Editor’s note: redefinED continues its journey through the archives, reviving on Saturdays interesting posts on various topics that deserve a second look. In March, we’ll feature pieces on school accountability, beginning with this one that shines a light on War on Poverty liberals who supported private school vouchers in the 1960s and ‘70s.
This is the latest post in our ongoing series on the center-left roots of school choice.
The Great Society liberals who pushed for private school vouchers in the 1960s and ‘70s were all about social justice. They saw a tool for empowering low-income parents. For promoting equity. For honoring diversity.
In 1971, the U.S. Office of Economic Opportunity – the office created to lead the War on Poverty – put out this brochure explaining the “voucher experiment” that would eventually be sorta kinda conducted in California’s Alum Rock school district. (You can read the full proposal here.) The brochure notes the pathetic academic outcomes for low-income students across America, then pivots to a theory for progress through “greater accountability”:
One reason for this disparity could well be that poor parents have little opportunity to affect the type or quality of education received by their children. The poor have no means by which to make the education system more responsive to their needs and desires. More affluent parents usually can obtain a good education for their children because they can choose schools for their children to attend – either by deciding where to live or by sending the children to private schools. Poverty and residential segregation deny this choice to low-income and minority parents.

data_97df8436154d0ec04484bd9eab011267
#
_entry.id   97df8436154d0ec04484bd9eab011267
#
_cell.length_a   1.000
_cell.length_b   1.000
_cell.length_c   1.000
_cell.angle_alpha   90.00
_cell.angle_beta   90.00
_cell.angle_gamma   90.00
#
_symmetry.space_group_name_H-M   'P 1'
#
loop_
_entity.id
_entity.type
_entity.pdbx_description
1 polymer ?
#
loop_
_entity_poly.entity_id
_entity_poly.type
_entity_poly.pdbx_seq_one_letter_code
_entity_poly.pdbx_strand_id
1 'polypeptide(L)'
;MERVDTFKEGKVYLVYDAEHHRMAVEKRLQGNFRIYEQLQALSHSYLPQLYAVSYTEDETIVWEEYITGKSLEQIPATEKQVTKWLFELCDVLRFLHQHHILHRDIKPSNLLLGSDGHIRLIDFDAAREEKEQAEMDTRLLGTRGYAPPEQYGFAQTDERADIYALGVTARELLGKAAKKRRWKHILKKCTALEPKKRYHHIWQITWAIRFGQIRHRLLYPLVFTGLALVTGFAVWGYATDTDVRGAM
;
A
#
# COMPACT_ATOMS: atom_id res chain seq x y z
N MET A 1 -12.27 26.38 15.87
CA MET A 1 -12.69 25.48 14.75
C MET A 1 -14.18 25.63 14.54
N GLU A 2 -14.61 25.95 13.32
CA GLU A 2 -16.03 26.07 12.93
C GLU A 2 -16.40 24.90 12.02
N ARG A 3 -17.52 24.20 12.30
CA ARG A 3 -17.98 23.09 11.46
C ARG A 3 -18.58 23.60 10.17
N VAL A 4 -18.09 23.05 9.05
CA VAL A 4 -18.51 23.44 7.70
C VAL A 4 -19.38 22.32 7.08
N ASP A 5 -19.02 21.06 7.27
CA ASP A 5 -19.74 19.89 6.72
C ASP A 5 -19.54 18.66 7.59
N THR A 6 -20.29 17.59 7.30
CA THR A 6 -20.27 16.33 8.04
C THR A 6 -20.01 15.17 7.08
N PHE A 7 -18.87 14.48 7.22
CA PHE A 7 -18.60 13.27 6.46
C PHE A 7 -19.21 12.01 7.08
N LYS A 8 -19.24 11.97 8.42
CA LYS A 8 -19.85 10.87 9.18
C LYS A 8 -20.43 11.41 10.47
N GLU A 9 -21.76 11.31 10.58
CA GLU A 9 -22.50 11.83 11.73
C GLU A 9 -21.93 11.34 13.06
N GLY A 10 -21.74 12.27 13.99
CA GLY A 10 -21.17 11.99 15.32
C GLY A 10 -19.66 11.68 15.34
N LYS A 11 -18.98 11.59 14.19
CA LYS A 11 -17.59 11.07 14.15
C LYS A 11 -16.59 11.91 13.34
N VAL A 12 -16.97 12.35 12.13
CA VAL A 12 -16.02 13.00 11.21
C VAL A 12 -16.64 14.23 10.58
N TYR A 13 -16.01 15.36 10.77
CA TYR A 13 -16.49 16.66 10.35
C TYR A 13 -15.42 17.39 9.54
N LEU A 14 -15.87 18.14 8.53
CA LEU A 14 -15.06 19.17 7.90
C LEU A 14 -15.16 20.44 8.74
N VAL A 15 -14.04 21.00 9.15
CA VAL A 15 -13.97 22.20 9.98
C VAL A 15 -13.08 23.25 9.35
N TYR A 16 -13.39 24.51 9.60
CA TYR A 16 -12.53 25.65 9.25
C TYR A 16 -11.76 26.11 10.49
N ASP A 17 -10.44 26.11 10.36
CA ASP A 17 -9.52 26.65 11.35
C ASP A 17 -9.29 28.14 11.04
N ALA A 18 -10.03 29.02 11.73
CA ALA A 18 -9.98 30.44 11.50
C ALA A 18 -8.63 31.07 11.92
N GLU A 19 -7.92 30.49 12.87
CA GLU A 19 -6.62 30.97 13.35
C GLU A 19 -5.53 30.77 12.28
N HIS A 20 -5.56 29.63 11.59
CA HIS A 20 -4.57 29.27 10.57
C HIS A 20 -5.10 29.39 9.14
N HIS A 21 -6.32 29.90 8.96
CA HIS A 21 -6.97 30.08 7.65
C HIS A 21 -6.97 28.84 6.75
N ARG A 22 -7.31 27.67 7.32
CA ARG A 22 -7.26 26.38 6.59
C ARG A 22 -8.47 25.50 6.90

The Office of Economic Opportunity therefore has begun to seek a means to introduce greater accountability and parental control into schools in such a way that the poor would have a wider range of choices, that the schools would be encouraged to become more accountable to parents, and that the public schools would remain attractive to the more affluent. This has led to consideration of an experiment in which public education would be given directly to parents in the form of vouchers, or certificates, which the parents could then take to the school of their choice, public or nonpublic, as payment for their children’s education.
Now is a good a time to re-surface this blast from the past. Plenty of smart folks have been trying to help people understand a definition of accountability through school choice (see here, here, here and here). But truth be told, opponents of choice – and I’d put many of my media friends in that category – still haven’t heard that definition, or still don’t appreciate it, or still characterize it exclusively as an extension of free-market “ideology.” Perhaps hearing it from the left will cause some healthy cognitive dissonance. 🙂
A better grasp of accountability is especially important to us in Florida. We’ve been barraged by negative stories ever since President Trump visited an Orlando Catholic school in March 2017 and praised Florida’s scholarship programs. Many of these stories suggested, if not outright claimed, that the Florida programs lack accountability. The name of the Trump-spurred series in the Orlando Sentinel says it all: “Schools Without Rules.” (Our response here.)
But this notion of unaccountable private schools is only true if you believe in a narrow, warped view of accountability that includes regulations alone. If “accountability” means holding a state-supported program to account for results, then parental choice exercises that pressure, too.
The liberal academics behind the OEO voucher proposal clearly believed that.